10. World Health Organization. “Outbreak Communications: Best practice for Communicating with the public during an outbreak”. (2004): 21-23.
  11. Yahaya M., et al. “Descriptive analysis of measles cases seen in a tertiary health facility in Sokoto, Northwest Nigeria - implication of disease eradication”. 6.2 (2017): 1-7.
  12. Dossetor J., et al. “Persistent measles infection in malnourished children”. British Medical Journal 1 (1977): 1633-1635.
  13. Ahmad S., et al. “Risk factors associated with complicated measles in children”. Pakistan Journal of Medical and Health Sciences 8 (2014): 469-471.
  14. Henry M. “Measles, and Malnutrition. Pediatrics in Review”. 19.2 (2019).
  15. Samsi TK., et al. “Risk factors for severe measles”. Southeast Asian Journal of Tropical Medicine and Public Health 3 (1992): 497-503.
  16. Belda K., et al. “Supplement article Measles outbreak investigation in Guji zone of Oromia”. 27 (2017): 1-5.
  17. Ismail AS., et al. “Risk Factors for Measles Outbreak : An Unmatched Case-Control Study in Risk Factors for Measles Outbreak: An Unmatched Case-Control Study in Kabridahar District, Somali Regional State, Ethiopia” (2018): 1-5.
  18. Gignoux E., et al. “Risk factors for measles mortality and the importance of decentralized case management during an unusually large measles epidemic in the eastern Democratic Republic of Congo”. (2018): 1-12.
  19. Nsubuga F., et al. “Factors contributing to measles transmission during an outbreak in Kamwenge District, Western Uganda”. April to August 2015. (2018): 1-7.
  20. Sullivan Kevin M., et al. “OpenEpi: a web-based epidemiologic and statistical calculator for public health”. Public Health Reports (Washington, D.C.: 1974)3 (2009): 471-474.
  21. Ahmad S., et al. “Risk Factors Associated With Complicated Measles In Children”. 470 PJMHS 8.2 (2014).
  22. Kombolcha DM. “Addis Ababa University School of Public Health, Ethiopian Field Epidemiology and Laboratory Training Program (EFELTP) Compiled Body of Works in Field Epidemiology”. AAU, (2015).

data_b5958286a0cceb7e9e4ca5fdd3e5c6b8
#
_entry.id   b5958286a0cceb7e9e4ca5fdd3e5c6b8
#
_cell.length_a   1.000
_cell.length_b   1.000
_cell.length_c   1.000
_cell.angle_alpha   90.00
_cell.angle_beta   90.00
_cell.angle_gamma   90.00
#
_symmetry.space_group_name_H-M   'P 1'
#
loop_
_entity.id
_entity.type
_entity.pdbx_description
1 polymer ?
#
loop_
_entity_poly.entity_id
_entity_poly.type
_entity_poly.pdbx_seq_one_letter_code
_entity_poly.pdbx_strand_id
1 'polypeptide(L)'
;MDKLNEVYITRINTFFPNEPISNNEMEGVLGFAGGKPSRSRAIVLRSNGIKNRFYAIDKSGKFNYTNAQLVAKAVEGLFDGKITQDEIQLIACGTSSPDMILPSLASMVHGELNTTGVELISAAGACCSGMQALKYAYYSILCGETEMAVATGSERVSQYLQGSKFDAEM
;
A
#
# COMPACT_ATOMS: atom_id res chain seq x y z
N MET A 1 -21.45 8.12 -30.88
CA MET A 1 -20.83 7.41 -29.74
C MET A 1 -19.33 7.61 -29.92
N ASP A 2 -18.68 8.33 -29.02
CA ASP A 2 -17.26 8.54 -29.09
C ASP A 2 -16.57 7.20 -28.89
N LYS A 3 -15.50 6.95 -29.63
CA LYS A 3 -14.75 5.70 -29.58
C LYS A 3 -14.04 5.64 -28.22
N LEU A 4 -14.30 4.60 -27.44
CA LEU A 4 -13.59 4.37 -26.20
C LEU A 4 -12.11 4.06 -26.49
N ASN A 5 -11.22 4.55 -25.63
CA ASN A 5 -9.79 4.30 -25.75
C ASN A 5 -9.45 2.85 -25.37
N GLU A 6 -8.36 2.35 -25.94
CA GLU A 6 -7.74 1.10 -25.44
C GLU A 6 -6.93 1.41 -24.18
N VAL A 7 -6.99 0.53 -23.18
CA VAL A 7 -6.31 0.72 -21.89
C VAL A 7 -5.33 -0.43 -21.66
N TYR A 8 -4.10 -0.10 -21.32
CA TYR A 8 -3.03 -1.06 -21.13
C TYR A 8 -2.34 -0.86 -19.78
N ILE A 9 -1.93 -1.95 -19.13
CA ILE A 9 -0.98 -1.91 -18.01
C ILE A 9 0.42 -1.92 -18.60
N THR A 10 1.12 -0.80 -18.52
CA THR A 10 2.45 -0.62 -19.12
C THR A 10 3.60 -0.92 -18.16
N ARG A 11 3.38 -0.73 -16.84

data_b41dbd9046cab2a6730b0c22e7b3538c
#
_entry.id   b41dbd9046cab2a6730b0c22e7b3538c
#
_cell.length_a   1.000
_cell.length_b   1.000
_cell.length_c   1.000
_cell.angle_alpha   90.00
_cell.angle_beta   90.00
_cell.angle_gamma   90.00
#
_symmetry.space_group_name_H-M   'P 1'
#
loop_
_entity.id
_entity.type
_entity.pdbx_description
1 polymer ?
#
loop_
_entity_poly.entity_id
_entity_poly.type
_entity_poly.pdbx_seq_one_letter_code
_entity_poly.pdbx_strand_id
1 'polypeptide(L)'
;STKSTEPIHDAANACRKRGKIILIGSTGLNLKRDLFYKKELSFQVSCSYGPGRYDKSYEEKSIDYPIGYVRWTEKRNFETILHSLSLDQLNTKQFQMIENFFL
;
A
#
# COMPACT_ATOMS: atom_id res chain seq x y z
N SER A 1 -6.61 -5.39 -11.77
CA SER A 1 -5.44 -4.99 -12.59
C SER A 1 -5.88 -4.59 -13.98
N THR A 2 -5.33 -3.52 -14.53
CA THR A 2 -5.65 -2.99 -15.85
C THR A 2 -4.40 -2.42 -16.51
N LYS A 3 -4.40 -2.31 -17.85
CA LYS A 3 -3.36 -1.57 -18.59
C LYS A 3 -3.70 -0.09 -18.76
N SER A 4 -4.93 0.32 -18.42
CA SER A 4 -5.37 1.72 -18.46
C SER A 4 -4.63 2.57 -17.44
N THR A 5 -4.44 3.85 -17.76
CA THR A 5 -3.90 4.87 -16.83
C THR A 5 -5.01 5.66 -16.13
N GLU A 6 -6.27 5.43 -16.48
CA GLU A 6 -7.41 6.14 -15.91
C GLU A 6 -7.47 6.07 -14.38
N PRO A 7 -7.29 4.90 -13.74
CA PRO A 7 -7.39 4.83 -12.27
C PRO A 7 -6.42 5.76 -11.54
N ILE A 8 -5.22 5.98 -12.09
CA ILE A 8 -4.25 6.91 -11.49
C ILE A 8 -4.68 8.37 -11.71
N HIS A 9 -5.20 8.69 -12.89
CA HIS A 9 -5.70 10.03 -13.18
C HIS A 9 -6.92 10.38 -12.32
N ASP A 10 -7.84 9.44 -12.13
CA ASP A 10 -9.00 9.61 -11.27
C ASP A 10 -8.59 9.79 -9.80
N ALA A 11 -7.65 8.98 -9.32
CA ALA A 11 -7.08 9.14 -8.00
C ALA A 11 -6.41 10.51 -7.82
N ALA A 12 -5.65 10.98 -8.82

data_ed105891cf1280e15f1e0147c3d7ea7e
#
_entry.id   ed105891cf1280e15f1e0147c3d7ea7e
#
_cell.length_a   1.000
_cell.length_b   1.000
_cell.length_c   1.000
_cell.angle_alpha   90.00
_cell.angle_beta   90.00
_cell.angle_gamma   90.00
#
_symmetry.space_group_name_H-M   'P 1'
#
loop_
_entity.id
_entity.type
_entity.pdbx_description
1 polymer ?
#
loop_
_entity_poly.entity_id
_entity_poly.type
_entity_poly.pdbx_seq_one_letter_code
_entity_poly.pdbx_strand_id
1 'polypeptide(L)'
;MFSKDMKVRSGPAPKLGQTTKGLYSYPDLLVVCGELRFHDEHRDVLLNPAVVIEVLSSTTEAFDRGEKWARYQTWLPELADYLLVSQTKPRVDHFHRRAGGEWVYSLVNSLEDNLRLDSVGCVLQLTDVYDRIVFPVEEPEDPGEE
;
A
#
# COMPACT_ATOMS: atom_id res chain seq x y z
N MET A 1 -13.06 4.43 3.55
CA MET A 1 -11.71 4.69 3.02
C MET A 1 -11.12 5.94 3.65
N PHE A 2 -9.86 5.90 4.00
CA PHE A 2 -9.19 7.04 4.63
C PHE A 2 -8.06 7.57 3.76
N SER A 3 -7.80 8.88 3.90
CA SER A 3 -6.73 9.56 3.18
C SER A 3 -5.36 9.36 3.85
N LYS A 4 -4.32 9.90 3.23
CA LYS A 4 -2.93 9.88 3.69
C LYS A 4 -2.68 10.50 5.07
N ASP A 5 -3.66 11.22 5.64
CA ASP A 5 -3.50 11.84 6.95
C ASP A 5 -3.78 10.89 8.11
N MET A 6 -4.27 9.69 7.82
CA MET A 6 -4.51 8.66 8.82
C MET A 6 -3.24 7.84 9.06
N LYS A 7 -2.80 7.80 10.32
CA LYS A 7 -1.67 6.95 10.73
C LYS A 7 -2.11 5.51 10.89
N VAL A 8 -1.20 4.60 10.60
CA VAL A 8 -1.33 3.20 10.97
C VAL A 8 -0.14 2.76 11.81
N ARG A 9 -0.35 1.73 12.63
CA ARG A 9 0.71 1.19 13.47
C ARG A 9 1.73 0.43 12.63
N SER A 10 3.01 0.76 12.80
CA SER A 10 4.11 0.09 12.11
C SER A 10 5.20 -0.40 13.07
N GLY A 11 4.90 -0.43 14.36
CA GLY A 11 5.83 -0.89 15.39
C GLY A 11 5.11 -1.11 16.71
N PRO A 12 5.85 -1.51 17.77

23. Awake S. “Addis Ababa University School of Public Health, Ethiopian Field Epidemiology and Laboratory Training Program (EFELTP), Compiled Body of Work”. AAU, (2016).

Citation

Citation: Fufa Hunduma Banja and Belayneh Leulseged. “Measles Outbreak Investigation in Pastoral Community, Berano District, Southeastern Ethiopia: Mixed-Methods". Acta Scientific Women's Health 4.7 (2022): 30-39.

Copyright

Copyright: © 2022 Fufa Hunduma Banja and Belayneh Leulseged. This is an open-access article distributed under the terms of the Creative Commons Attribution License, which permits unrestricted use, distribution, and reproduction in any medium, provided the original author and source are credited.




Metrics

Acceptance rate35%
Acceptance to publication20-30 days

Indexed In





News and Events


  • Certification for Review
    Acta Scientific certifies the Editors/reviewers for their review done towards the assigned articles of the respective journals.
  • Submission Timeline for Upcoming Issue
    The last date for submission of articles for regular Issues is February 15, 2023.
  • Publication Certificate
    Authors will be issued a "Publication Certificate" as a mark of appreciation for publishing their work.
  • Best Article of the Issue
    The Editors will elect one Best Article after each issue release. The authors of this article will be provided with a certificate of “Best Article of the Issue”.
  • Welcoming Article Submission
    Acta Scientific delightfully welcomes active researchers for submission of articles towards the upcoming issue of respective journals.
  • Contact US